- Who should use this tool?
- What does this tool do?
- When should this tool be used?
- What if climate-related and other natural disasters have already been considered in project design?
Who should use this tool?
Development practitioners and Task Team Leaders designing projects in sectors that are not covered in sector-specific tools.
It includes the following sectors and subsectors: Non-Road Transportation (Multi-Modal and Transit Systems, Rail, Aviation, Marine Transportation, and River Transportation); ICT; Mining and Metals; Solid Waste; Industry; Natural Resources (Forestry, Fisheries, and Biodiversity); Urban, Education, Finance, Social Development, Community Development and Other.
What does this tool do?
This tool serves as a self-paced guide for practicing due diligence during project design..
Specifically, it guides users through a high-level screening of projects for risks from climate and geophysical hazards. Using this tool will help ensure project teams that they have considered what effects climate change and natural disasters could have on a project.
The greatest value of the tool is that it provides a structured and systematic process for understanding climate and disaster risks. The actual risk ratings themselves, while instructive, should inform further consultations and dialogue, and help determine the appropriate level of effort for further studies during project design. The tool does not provide a detailed risk analysis, nor does it suggest specific options for making a project more resilient.
When should this tool be used?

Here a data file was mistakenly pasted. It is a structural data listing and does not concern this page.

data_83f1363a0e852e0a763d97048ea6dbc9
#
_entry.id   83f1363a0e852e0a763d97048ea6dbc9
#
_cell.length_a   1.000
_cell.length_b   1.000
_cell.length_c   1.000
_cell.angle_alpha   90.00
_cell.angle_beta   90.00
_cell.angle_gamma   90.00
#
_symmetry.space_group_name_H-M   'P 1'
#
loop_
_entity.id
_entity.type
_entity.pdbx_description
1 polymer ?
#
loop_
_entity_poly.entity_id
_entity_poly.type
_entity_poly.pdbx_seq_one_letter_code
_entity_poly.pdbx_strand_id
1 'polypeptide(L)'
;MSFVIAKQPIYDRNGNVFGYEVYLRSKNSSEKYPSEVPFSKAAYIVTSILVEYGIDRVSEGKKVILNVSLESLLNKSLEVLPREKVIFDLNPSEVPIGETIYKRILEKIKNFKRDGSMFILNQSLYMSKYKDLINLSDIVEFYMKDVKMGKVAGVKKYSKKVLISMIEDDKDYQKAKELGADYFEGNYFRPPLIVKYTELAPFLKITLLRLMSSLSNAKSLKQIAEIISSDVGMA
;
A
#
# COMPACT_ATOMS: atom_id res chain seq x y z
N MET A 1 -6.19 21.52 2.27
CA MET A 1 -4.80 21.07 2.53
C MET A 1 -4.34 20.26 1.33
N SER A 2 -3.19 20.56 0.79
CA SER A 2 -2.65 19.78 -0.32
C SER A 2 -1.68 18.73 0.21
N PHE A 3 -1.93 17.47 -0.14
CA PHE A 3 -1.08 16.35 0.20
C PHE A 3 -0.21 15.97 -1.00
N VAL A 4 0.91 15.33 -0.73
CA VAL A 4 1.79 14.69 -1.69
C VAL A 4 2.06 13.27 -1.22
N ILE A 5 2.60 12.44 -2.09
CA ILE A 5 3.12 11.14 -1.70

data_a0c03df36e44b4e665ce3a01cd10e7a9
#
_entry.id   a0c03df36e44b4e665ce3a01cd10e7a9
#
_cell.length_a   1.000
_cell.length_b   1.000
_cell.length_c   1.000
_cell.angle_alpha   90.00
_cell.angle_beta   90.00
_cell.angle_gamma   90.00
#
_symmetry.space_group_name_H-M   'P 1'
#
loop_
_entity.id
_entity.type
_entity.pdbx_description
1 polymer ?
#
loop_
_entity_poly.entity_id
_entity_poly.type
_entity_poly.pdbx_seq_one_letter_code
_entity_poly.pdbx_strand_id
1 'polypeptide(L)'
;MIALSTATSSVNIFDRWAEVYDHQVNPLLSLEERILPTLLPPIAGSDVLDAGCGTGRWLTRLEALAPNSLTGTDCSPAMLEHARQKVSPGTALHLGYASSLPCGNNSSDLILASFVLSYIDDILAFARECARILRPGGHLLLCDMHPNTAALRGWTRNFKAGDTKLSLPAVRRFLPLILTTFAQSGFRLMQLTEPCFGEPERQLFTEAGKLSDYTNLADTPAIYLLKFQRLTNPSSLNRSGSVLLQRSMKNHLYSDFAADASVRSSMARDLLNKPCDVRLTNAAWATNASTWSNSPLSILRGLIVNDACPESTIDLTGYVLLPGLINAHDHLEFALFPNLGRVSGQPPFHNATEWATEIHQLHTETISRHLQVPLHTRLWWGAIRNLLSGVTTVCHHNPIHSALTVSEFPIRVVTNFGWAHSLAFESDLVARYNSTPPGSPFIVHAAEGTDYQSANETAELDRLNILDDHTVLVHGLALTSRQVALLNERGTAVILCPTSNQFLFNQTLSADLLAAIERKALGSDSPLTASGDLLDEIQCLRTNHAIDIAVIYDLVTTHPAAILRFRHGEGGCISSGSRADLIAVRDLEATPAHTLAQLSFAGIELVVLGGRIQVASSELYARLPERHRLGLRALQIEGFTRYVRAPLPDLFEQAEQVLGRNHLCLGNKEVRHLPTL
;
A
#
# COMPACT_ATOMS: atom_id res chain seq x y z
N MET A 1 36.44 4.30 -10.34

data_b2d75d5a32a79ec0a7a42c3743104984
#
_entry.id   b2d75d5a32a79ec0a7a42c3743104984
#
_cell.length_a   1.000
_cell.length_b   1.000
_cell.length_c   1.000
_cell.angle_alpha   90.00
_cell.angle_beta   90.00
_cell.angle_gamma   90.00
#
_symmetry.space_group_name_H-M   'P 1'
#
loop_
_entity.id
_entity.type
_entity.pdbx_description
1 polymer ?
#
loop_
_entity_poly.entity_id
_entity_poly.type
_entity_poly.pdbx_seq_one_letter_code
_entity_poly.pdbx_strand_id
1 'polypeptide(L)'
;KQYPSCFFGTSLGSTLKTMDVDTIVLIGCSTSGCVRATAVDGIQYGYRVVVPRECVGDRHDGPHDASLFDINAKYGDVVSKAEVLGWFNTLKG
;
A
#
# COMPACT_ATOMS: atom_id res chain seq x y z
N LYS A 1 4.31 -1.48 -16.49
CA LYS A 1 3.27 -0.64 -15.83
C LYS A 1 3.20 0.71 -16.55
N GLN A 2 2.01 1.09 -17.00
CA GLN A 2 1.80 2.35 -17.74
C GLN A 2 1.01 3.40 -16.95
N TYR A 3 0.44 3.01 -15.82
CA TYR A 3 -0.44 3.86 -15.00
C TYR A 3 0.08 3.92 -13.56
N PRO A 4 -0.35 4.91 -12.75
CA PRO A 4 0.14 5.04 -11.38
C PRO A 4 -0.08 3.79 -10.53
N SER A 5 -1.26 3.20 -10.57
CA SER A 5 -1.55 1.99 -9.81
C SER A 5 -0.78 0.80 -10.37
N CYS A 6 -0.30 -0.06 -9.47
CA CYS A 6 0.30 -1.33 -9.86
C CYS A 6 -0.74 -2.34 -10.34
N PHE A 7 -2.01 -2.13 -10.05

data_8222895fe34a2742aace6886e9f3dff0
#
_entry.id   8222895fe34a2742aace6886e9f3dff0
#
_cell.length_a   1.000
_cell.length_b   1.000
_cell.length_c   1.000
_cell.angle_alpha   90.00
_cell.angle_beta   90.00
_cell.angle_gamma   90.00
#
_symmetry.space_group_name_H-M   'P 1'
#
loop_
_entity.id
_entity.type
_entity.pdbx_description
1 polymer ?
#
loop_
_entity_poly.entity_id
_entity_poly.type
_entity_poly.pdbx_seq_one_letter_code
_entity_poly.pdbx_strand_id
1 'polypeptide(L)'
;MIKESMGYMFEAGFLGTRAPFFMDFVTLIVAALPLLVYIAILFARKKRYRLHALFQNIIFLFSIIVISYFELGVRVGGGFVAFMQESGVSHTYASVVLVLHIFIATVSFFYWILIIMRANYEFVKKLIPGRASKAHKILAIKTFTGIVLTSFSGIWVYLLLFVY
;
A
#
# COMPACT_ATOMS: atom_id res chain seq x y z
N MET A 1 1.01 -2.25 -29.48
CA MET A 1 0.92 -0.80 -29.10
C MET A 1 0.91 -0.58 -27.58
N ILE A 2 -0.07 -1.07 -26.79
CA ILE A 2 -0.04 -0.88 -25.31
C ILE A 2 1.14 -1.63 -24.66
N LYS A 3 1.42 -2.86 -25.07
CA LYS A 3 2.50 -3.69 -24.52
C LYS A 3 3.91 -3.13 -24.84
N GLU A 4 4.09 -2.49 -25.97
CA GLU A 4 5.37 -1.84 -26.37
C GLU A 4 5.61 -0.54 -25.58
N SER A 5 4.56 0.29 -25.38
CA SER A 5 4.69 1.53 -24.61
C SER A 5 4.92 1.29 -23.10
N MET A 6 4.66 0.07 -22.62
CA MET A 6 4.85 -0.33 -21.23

This tool is intended to be used at an early “concept” stage of project development.
Note that a good understanding of the project location and components is required. The tool can be revisited if a project is modified or additional information is acquired.
This tool is a form of due diligence. It does not review needs or recommend solutions in sufficient detail for input into project design.
What if climate-related and other geophysical hazards have already been considered in project design?
If your project team has already designed measures to reduce risks from climate and disasters, use of this tool is still recommended. The tool will help ensure that they consider a broad range of hazards, including some that might not have been identified earlier. The project team should then be sure the risk ratings it applies in the tool reflect the measures it has already designed.
For example, if the project team is already planning to base the design of its project on future climate projections of precipitation, the rating it gives to potential impact should be lower than if it did not have plans to do so. If the team chooses to revise a potential impact rating downwards because climate and disasters have been incorporated into project design, it should include an explanatory note to clarify this for others reviewing the screening.